Introduction: Cardiac resynchronisation theraphy (CRT) is an integral part of heart failure management in eligible patients (symptomatic heart failure, QRS du-ration over 130msec, left ventricle systolic dysfunction with ejection fraction equal to or below 35% ). Success-full left ventricular (LV) lead delivery via the coronary sinus (CS) into a postero-lateral tributary is generally considered to be safe, with a high success rate at first procedural attempt.
Methods: A 62-year-old man, with history of anterior ST-elevation myocardial infarction treated with fibri-nolysis and subsequently LV apical aneurysm forma-tion, presented to our cardiac centre with palpitations and severe heart failure. In february 2018 the patient underwent tricameral internal cardiac defibrillator (ICD) implantation in Turkey. ECG at admission re-vealed atrial flutter with variable conduction and large native QRS complexes (140 msec). Echocardiography showed LV ejection fraction (LVEF) of 26%, apical aneurysm and the presence of two electrocatheters into the right ventricle (RV), one with apical course and the other toward the pulmonary infundibulum. Late-ral chest X-ray confirmed the unusual anterior course of the LV lead. Repositioning of the LV lead has been performed.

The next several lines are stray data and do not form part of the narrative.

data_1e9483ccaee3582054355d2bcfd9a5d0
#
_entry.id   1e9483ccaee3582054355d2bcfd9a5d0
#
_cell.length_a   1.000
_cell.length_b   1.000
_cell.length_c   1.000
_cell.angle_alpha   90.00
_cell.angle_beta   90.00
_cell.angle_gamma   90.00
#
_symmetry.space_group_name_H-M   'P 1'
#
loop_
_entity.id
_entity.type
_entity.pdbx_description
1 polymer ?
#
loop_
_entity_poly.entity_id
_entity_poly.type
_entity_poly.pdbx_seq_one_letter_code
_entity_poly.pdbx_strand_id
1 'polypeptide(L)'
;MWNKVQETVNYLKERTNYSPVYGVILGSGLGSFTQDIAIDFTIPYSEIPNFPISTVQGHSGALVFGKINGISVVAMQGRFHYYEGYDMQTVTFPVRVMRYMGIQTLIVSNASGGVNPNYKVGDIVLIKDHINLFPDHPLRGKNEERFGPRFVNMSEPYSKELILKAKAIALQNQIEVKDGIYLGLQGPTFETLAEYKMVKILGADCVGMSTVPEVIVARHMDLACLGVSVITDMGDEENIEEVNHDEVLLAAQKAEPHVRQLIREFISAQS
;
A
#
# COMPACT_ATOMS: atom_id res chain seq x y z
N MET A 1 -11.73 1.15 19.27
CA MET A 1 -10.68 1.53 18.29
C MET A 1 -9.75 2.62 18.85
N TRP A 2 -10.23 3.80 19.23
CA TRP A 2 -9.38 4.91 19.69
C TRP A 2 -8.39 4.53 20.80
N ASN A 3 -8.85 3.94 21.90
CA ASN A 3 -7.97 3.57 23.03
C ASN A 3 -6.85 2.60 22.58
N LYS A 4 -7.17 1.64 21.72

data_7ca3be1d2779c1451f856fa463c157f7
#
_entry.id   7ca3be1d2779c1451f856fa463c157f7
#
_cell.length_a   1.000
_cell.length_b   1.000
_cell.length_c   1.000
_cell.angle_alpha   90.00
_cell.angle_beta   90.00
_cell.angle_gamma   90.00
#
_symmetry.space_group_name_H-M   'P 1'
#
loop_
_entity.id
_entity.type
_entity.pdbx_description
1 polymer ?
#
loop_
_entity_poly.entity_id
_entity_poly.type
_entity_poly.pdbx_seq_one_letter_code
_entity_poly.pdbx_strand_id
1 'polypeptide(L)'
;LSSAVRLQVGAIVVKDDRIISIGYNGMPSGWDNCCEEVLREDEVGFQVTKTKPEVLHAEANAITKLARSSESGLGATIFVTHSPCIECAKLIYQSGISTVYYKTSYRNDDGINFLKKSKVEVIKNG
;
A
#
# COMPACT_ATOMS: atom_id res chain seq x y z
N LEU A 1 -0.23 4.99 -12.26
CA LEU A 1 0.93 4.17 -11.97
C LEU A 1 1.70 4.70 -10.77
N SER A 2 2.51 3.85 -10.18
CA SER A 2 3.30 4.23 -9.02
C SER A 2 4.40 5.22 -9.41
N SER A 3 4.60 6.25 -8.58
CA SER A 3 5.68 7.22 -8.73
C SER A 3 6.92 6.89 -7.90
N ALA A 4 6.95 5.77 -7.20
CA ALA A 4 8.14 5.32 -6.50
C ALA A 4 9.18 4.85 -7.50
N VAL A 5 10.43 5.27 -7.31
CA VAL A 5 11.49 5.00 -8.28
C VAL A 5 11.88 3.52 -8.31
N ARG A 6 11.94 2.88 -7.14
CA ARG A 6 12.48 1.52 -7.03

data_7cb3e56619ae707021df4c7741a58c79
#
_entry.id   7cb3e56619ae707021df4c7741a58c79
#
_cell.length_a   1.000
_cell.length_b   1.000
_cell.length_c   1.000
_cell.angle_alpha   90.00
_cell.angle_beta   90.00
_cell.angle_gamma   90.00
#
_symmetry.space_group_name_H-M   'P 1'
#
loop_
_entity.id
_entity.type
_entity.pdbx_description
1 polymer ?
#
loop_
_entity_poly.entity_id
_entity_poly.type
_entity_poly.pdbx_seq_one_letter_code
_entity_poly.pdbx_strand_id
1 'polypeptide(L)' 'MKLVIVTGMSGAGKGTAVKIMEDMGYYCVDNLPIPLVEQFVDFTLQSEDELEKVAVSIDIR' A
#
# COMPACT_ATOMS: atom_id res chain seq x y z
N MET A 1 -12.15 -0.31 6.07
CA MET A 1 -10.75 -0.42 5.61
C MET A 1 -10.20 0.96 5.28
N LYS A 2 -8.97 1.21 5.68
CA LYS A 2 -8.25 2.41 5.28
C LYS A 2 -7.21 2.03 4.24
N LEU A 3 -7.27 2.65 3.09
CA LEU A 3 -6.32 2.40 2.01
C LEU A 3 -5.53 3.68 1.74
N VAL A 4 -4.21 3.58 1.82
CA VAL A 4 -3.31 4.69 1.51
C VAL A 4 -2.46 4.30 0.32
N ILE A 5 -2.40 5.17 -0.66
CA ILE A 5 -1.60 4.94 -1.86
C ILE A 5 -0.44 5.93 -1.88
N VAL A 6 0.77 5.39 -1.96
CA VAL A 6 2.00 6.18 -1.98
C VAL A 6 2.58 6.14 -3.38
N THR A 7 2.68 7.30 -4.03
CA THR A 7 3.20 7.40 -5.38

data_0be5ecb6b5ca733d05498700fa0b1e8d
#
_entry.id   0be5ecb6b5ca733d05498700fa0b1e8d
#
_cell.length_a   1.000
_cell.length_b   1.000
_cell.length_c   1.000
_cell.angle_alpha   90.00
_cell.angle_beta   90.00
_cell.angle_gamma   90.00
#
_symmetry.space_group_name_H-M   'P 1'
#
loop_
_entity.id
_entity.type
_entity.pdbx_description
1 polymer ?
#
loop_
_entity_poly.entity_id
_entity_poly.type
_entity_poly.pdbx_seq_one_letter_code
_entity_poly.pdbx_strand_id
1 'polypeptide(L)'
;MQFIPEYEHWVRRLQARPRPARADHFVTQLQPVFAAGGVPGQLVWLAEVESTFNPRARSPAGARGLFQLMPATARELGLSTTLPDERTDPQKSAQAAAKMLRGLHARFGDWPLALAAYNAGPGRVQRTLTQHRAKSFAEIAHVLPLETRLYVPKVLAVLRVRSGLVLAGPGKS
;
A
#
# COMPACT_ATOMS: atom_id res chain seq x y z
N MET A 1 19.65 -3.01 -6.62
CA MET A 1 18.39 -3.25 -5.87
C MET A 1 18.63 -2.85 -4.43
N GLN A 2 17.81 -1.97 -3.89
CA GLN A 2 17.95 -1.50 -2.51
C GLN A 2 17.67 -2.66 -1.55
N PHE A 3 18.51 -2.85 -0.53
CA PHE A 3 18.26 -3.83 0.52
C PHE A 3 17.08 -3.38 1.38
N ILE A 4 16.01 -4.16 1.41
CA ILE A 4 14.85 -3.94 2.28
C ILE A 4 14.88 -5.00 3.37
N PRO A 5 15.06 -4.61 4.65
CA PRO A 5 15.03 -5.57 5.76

Results: Successfull LV lead deployment via the coro-nary sinus can be achieved in more than 99,8% of pa-tients. In our case it is unclear if the presence of the LV lead in the RVOT is the result of a dislodgement or the result of an inadvertent placement, unrecognised at the moment of the implant.
Conclusions: T he present case reflect the importan-ce of carefull examination of the chest X-ray, both in frontal and lateral view, and of the electrocardiogram in patients with implantable cardiac devices in order to promptly recognise lead dislodgement or inadvertent placement in another location.